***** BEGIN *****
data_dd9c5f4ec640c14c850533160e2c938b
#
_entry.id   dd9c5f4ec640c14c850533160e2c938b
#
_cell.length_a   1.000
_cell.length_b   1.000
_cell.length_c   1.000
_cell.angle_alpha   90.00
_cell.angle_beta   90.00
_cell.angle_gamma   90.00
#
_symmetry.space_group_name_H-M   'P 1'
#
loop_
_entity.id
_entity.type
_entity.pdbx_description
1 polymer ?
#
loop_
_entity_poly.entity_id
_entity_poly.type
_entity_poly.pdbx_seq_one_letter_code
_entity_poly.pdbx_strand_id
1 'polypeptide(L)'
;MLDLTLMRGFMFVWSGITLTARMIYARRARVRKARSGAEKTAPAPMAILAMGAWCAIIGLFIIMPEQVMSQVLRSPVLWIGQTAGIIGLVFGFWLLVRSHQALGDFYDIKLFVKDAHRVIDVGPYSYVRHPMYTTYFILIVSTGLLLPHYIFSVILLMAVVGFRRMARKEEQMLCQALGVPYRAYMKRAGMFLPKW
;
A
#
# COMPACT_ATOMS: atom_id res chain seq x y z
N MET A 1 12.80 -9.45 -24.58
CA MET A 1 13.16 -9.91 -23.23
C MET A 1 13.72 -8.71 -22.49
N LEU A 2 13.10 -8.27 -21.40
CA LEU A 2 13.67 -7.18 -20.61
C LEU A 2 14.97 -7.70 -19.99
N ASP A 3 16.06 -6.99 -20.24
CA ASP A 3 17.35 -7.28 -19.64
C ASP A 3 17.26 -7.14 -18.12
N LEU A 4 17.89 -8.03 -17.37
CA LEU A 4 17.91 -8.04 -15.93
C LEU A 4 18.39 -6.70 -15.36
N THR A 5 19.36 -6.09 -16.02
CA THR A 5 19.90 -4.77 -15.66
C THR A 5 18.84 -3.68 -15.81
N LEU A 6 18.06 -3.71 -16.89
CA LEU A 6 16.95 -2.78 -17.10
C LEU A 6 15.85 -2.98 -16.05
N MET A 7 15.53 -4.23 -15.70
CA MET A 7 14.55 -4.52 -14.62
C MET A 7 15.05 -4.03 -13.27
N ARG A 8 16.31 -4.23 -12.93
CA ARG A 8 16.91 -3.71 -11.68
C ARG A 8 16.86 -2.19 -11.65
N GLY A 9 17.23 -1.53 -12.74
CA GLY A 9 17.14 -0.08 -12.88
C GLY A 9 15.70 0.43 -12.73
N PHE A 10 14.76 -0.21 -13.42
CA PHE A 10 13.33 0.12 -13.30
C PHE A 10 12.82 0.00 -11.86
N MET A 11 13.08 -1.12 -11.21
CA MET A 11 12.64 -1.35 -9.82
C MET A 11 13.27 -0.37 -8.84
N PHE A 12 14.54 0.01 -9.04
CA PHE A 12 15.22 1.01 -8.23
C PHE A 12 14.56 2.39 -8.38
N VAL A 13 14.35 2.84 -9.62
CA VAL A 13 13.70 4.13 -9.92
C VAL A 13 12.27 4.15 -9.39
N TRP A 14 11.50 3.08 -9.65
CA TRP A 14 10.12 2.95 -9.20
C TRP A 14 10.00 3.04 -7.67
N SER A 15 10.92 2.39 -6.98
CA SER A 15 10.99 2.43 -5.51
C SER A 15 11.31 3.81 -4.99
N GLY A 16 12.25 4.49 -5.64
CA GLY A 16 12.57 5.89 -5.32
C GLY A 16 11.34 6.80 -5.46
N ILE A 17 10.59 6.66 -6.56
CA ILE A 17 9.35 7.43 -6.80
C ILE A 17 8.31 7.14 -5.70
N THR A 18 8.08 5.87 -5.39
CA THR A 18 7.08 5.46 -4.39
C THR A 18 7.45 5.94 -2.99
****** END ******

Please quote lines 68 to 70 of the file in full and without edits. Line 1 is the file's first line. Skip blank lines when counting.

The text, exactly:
CA VAL A 13 13.70 4.13 -9.92
C VAL A 13 12.27 4.15 -9.39
N TRP A 14 11.50 3.08 -9.65